It's all there: the Big Payout.

But that's just one thing your check stub will tell you. You'll see how much you made this year, what you paid Uncle Sam, and what went into retirement. Your name's in one corner, your Social Security number in another, and – unlike in the new novel "Billy Summers" by Stephen King – it clearly says who you work for.

He was really good at acting dumb.

Nick and Frank and everybody thought that Billy Summers was empty between the ears, which is what Billy wanted them to think. The dumber they figured he was, the more they yakked and the more Billy learned. Truth was, Billy wasn't your normal hired killer. He was sharp with more than just a gun, and he only killed bad men.

Eighteen of them, if you count every single one of them. Billy'd killed the man who killed his sister, he'd spent time in Iraq with the Marines, it all added up and it was time to retire. But then Nick dangled big money in front of him.

Two million dollars, for one shot.

Billy had visions of a hammock on a beach. Two mill would last the rest of his life. It would be an easy shot, too, no matter which door the police used to bring the target into the courthouse. Sure, Billy'd have to cool his heels for a while, waiting for the right day, pretending to be someone he wasn't. But one shot? Two million?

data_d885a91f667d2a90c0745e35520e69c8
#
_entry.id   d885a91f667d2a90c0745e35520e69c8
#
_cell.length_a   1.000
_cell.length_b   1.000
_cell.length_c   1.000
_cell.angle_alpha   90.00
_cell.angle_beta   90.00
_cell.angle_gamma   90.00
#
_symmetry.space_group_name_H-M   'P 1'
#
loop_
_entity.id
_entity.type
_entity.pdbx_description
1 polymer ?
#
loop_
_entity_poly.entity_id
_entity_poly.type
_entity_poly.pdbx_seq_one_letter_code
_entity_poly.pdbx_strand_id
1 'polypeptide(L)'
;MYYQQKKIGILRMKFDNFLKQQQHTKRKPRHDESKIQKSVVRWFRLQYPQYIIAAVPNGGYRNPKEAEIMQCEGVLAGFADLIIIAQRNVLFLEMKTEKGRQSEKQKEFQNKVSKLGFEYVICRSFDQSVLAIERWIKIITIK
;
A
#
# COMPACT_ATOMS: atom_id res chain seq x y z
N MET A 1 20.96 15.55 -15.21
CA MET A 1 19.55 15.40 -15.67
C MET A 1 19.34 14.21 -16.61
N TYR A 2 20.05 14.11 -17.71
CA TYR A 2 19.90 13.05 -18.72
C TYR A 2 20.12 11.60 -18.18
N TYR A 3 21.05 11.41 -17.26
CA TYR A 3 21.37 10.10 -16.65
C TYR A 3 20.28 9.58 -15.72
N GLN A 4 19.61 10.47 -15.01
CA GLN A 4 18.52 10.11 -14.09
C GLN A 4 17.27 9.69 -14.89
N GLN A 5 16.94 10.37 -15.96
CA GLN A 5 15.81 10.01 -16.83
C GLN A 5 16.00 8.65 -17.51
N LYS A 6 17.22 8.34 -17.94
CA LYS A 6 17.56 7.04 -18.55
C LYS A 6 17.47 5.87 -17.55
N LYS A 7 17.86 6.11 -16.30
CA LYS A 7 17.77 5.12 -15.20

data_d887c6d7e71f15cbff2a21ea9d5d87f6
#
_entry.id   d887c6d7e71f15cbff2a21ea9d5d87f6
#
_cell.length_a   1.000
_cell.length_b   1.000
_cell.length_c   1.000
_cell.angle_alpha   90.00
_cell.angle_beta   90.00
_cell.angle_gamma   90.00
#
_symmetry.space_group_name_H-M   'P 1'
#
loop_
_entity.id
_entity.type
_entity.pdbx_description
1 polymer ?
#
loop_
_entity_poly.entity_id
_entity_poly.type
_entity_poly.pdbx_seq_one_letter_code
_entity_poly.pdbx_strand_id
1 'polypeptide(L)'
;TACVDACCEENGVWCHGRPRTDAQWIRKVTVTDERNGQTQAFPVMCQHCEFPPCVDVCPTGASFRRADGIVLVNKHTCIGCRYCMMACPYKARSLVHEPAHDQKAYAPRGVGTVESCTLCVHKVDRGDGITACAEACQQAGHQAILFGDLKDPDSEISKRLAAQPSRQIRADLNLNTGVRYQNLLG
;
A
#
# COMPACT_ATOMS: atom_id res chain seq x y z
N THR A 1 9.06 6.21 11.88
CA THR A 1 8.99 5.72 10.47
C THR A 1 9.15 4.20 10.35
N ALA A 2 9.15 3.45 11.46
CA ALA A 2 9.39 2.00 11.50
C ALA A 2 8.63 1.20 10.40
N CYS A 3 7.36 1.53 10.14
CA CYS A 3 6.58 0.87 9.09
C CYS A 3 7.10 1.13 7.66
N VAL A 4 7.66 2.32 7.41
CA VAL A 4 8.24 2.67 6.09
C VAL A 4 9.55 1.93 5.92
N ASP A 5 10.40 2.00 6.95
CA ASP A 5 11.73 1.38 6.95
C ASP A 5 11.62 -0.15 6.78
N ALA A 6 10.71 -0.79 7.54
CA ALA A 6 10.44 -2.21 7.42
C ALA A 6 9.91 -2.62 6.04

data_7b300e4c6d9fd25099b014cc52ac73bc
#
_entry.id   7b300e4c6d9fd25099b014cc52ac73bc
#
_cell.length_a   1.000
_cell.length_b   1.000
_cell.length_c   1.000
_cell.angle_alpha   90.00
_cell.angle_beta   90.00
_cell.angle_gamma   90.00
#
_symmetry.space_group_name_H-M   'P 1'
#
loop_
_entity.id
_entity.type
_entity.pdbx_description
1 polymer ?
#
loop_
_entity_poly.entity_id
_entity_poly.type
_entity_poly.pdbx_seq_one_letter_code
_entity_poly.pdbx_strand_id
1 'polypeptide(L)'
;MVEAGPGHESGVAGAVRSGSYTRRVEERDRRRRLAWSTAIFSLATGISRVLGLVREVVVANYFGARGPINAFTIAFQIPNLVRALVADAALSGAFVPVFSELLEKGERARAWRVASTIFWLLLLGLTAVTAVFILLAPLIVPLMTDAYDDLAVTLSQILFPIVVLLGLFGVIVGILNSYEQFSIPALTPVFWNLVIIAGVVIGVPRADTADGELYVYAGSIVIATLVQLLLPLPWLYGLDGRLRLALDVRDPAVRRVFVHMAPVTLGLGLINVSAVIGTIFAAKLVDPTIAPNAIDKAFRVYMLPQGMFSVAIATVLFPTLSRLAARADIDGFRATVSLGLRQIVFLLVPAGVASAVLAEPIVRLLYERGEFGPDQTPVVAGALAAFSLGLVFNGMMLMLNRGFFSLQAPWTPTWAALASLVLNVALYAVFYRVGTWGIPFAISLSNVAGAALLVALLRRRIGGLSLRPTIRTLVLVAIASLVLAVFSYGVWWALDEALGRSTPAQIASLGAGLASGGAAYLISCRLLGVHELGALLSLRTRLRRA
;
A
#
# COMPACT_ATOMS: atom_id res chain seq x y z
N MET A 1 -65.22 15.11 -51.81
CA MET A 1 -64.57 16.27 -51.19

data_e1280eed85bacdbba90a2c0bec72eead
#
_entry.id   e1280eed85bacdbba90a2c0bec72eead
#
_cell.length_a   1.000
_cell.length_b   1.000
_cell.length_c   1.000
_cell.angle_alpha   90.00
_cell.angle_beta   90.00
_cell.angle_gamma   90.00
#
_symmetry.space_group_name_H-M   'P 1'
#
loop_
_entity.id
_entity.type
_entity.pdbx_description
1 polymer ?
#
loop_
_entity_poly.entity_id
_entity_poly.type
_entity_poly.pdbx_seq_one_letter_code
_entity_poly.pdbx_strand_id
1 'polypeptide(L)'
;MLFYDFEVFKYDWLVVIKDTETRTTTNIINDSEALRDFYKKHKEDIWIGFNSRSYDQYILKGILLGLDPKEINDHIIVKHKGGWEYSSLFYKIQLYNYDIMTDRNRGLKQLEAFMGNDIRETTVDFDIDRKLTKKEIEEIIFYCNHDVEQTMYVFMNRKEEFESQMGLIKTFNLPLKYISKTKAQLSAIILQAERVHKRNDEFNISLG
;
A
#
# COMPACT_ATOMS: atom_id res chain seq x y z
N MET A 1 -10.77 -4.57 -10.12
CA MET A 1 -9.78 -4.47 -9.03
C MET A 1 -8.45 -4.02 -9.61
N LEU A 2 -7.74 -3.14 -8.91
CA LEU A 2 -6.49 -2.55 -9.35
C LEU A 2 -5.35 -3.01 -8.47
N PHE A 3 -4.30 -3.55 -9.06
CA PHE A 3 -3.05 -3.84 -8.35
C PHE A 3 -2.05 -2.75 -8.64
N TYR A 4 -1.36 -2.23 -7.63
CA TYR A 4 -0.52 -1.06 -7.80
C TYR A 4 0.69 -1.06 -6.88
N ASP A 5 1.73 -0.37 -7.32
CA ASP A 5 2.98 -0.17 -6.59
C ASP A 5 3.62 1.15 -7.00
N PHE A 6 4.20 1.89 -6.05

Nick had a cover story all ready and as time went by, it seemed to work; nobody knew Billy was in town to kill a man. Nick also had an escape planned, for after the assassination, but the more Billy thought about that, the more it seemed too good.

Nick – or whoever was behind him – never meant for Billy to escape to Wisconsin after the shooting.

Nick never meant to pay Billy the money, either.

But after one bullet had done its job, Billy aimed to collect.

And now's the time to stretch your legs a bit. The next half of "Billy Summers" takes an unexpected turn and you won't be able to leave your seat once you dive back in.

At first, though, that turn may seem silly or, well, something like a 1960s TV drama. You might even "ugh" with disappointment, but try to resist. At this point in the story, author Stephen King takes what may seem like a tired old story prod and he spiffs it up, modernizes it, and sends it across the country with vengeance in its heart. For a reader who's ready to go, that's irresistible, like having someone smash two related thrillers together, glue them tight, and strap them to a race car. What a ride!

Generally speaking, when one reads a King book, a monster is expected: an insane clown, a rabid dog, a killer car. In this novel, the monster is real. It's within one's self, as well as next door, and "Billy Summers" has the big payoff.


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